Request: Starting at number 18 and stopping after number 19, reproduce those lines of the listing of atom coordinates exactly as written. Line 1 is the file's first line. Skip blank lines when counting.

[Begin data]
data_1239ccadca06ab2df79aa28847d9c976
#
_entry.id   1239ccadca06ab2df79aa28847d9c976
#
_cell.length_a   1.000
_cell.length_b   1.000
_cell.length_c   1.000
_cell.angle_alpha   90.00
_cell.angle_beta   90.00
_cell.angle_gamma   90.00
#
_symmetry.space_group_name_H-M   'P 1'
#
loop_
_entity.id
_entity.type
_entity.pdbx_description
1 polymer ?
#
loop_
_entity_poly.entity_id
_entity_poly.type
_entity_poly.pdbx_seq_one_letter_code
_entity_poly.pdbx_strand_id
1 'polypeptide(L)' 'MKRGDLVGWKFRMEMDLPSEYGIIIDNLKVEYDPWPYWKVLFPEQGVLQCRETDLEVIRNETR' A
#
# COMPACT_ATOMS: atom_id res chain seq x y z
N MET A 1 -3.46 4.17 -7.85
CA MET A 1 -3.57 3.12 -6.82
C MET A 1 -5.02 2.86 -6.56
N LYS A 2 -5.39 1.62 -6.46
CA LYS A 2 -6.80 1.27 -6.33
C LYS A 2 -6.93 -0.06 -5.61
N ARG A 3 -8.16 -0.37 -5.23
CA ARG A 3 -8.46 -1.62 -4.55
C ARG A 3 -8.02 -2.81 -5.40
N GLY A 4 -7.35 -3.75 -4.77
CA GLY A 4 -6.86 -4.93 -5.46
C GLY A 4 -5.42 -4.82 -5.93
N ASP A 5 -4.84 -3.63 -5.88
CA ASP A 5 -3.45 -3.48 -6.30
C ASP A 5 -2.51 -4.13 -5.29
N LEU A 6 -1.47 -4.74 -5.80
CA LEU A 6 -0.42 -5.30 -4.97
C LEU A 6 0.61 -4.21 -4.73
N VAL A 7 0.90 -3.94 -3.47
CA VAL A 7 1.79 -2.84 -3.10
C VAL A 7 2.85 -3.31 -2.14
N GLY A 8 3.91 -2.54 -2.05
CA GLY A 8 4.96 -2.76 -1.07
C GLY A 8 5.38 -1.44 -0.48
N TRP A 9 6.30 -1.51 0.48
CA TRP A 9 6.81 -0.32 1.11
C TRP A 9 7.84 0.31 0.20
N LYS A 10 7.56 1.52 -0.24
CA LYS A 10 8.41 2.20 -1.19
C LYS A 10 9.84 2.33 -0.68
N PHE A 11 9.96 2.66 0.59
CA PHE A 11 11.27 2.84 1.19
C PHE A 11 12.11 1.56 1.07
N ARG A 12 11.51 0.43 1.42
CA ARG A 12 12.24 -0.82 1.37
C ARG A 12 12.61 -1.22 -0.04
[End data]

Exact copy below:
1 polymer ?
#